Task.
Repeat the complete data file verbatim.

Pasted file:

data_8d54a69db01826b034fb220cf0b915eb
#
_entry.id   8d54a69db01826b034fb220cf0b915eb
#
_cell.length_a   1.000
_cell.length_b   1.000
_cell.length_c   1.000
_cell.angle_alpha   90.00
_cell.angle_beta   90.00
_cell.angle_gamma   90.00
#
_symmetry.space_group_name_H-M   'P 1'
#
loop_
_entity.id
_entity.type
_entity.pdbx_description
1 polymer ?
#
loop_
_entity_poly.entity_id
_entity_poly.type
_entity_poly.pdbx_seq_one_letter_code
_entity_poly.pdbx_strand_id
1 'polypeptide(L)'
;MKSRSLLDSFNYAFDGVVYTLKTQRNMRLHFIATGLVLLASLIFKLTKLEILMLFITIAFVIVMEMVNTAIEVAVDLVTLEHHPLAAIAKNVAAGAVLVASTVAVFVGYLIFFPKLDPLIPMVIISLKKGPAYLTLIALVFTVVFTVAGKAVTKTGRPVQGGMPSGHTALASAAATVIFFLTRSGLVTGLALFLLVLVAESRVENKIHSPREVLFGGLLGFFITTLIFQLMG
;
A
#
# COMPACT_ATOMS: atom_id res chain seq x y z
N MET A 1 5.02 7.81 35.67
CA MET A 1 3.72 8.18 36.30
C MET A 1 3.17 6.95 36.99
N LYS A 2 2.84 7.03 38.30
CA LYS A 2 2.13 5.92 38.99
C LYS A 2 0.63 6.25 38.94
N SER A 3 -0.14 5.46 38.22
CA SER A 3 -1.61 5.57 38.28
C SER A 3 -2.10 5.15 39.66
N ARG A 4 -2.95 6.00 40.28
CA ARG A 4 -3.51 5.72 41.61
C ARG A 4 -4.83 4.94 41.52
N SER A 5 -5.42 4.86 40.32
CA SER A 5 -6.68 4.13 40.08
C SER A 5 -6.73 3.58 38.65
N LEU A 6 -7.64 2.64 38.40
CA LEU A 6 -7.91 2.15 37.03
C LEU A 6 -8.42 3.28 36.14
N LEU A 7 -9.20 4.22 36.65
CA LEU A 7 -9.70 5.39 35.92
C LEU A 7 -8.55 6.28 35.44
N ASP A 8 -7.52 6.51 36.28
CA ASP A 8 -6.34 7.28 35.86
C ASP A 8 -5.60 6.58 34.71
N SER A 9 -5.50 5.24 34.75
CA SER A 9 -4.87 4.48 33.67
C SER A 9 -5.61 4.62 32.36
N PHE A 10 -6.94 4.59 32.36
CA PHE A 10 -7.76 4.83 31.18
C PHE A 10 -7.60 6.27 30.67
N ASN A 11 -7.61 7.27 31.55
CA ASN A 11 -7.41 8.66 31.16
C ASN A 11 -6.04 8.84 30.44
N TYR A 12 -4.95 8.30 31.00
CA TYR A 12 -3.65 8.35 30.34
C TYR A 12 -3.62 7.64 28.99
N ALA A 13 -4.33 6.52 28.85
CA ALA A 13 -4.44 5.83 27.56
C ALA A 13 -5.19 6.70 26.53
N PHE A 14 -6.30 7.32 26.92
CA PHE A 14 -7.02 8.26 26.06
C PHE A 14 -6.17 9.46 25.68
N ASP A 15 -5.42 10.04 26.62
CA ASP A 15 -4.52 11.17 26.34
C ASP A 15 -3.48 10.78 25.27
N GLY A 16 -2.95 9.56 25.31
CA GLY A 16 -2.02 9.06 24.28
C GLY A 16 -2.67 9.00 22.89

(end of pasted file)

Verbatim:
data_8d54a69db01826b034fb220cf0b915eb
#
_entry.id   8d54a69db01826b034fb220cf0b915eb
#
_cell.length_a   1.000
_cell.length_b   1.000
_cell.length_c   1.000
_cell.angle_alpha   90.00
_cell.angle_beta   90.00
_cell.angle_gamma   90.00
#
_symmetry.space_group_name_H-M   'P 1'
#
loop_
_entity.id
_entity.type
_entity.pdbx_description
1 polymer ?
#
loop_
_entity_poly.entity_id
_entity_poly.type
_entity_poly.pdbx_seq_one_letter_code
_entity_poly.pdbx_strand_id
1 'polypeptide(L)'
;MKSRSLLDSFNYAFDGVVYTLKTQRNMRLHFIATGLVLLASLIFKLTKLEILMLFITIAFVIVMEMVNTAIEVAVDLVTLEHHPLAAIAKNVAAGAVLVASTVAVFVGYLIFFPKLDPLIPMVIISLKKGPAYLTLIALVFTVVFTVAGKAVTKTGRPVQGGMPSGHTALASAAATVIFFLTRSGLVTGLALFLLVLVAESRVENKIHSPREVLFGGLLGFFITTLIFQLMG
;
A
#
# COMPACT_ATOMS: atom_id res chain seq x y z
N MET A 1 5.02 7.81 35.67
CA MET A 1 3.72 8.18 36.30
C MET A 1 3.17 6.95 36.99
N LYS A 2 2.84 7.03 38.30
CA LYS A 2 2.13 5.92 38.99
C LYS A 2 0.63 6.25 38.94
N SER A 3 -0.14 5.46 38.22
CA SER A 3 -1.61 5.57 38.28
C SER A 3 -2.10 5.15 39.66
N ARG A 4 -2.95 6.00 40.28
CA ARG A 4 -3.51 5.72 41.61
C ARG A 4 -4.83 4.94 41.52
N SER A 5 -5.42 4.86 40.32
CA SER A 5 -6.68 4.13 40.08
C SER A 5 -6.73 3.58 38.65
N LEU A 6 -7.64 2.64 38.40
CA LEU A 6 -7.91 2.15 37.03
C LEU A 6 -8.42 3.28 36.14
N LEU A 7 -9.20 4.22 36.65
CA LEU A 7 -9.70 5.39 35.92
C LEU A 7 -8.55 6.28 35.44
N ASP A 8 -7.52 6.51 36.28
CA ASP A 8 -6.34 7.28 35.86
C ASP A 8 -5.60 6.58 34.71
N SER A 9 -5.50 5.24 34.75
CA SER A 9 -4.87 4.48 33.67
C SER A 9 -5.61 4.62 32.36
N PHE A 10 -6.94 4.59 32.36
CA PHE A 10 -7.76 4.83 31.18
C PHE A 10 -7.60 6.27 30.67
N ASN A 11 -7.61 7.27 31.55
CA ASN A 11 -7.41 8.66 31.16
C ASN A 11 -6.04 8.84 30.44
N TYR A 12 -4.95 8.30 31.00
CA TYR A 12 -3.65 8.35 30.34
C TYR A 12 -3.62 7.64 28.99
N ALA A 13 -4.33 6.52 28.85
CA ALA A 13 -4.44 5.83 27.56
C ALA A 13 -5.19 6.70 26.53
N PHE A 14 -6.30 7.32 26.92
CA PHE A 14 -7.02 8.26 26.06
C PHE A 14 -6.17 9.46 25.68
N ASP A 15 -5.42 10.04 26.62
CA ASP A 15 -4.52 11.17 26.34
C ASP A 15 -3.48 10.78 25.27
N GLY A 16 -2.95 9.56 25.31
CA GLY A 16 -2.02 9.06 24.28
C GLY A 16 -2.67 9.00 22.89